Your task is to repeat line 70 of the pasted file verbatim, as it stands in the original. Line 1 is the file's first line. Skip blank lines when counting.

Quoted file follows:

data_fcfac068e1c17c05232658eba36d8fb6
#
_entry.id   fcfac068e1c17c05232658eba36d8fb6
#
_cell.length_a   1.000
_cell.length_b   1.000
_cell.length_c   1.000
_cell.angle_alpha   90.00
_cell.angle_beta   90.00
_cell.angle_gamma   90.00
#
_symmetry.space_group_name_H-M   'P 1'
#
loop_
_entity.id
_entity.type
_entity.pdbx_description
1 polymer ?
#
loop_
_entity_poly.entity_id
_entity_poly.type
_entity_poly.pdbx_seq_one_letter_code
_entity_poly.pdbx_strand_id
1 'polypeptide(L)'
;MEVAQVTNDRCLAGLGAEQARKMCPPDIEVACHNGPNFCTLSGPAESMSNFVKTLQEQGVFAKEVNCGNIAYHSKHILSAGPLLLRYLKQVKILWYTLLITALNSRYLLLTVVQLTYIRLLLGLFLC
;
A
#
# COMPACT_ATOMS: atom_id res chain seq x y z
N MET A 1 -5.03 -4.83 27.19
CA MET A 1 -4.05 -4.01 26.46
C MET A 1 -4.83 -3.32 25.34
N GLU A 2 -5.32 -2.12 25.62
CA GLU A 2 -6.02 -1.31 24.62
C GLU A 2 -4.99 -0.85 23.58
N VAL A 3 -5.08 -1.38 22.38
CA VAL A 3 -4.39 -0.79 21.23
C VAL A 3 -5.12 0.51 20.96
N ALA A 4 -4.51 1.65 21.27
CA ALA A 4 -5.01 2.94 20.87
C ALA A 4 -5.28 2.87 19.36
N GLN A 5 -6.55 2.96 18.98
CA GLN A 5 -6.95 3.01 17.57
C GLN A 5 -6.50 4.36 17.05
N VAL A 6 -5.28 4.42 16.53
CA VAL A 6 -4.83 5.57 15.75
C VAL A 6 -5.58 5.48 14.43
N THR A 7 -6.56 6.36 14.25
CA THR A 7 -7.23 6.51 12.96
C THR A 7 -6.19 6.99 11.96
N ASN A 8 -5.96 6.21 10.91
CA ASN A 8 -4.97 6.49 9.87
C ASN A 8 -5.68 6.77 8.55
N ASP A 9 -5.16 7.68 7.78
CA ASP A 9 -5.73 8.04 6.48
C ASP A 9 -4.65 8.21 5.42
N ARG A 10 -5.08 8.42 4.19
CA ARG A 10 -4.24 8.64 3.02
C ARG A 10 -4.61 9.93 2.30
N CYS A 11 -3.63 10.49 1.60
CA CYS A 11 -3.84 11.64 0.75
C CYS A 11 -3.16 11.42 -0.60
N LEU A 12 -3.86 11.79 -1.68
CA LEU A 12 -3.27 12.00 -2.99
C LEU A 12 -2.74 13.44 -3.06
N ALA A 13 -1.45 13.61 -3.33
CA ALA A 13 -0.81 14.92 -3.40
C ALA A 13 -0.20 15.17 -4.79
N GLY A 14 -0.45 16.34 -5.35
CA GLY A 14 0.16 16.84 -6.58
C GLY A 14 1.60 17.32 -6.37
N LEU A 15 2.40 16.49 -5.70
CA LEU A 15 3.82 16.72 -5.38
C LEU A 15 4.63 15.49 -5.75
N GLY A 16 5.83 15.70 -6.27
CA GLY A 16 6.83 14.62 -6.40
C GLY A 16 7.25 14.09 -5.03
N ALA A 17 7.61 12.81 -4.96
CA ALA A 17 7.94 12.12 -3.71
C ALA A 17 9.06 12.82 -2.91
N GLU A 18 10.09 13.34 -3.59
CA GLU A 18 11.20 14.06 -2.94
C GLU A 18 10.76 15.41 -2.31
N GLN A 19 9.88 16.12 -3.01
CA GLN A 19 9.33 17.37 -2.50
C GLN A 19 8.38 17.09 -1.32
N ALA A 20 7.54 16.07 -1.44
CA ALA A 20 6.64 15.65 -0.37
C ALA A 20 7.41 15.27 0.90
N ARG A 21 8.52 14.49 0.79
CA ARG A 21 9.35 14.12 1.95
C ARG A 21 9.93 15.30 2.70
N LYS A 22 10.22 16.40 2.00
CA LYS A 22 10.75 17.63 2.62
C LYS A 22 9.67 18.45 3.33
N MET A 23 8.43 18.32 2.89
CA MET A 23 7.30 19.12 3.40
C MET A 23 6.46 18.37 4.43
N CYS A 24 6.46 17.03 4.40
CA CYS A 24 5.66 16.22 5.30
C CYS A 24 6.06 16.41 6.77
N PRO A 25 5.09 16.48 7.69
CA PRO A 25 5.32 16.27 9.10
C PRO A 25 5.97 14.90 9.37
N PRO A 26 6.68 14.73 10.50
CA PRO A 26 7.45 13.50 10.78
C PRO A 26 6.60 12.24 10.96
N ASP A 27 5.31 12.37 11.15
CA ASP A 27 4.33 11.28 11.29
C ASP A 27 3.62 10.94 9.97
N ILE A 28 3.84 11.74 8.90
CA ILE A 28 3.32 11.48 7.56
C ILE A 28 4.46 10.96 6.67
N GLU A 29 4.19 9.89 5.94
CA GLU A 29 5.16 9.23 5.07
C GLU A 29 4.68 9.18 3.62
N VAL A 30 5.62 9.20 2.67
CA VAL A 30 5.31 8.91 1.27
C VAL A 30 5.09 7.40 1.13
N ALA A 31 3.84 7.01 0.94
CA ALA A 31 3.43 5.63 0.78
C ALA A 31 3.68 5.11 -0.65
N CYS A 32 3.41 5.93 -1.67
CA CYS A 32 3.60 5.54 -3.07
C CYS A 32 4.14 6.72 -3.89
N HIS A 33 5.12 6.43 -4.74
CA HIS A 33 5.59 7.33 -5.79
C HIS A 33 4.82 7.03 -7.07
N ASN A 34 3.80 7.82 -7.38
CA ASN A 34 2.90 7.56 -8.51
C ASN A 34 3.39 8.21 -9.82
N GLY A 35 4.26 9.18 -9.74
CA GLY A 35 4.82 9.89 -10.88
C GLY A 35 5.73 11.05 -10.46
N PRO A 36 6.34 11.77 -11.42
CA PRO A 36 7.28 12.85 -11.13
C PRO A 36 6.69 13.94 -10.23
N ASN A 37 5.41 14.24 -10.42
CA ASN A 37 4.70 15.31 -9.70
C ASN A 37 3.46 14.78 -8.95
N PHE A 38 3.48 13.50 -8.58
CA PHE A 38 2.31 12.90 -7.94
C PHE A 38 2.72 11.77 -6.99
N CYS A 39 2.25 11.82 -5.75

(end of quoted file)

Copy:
N GLY A 14 -0.45 16.34 -5.35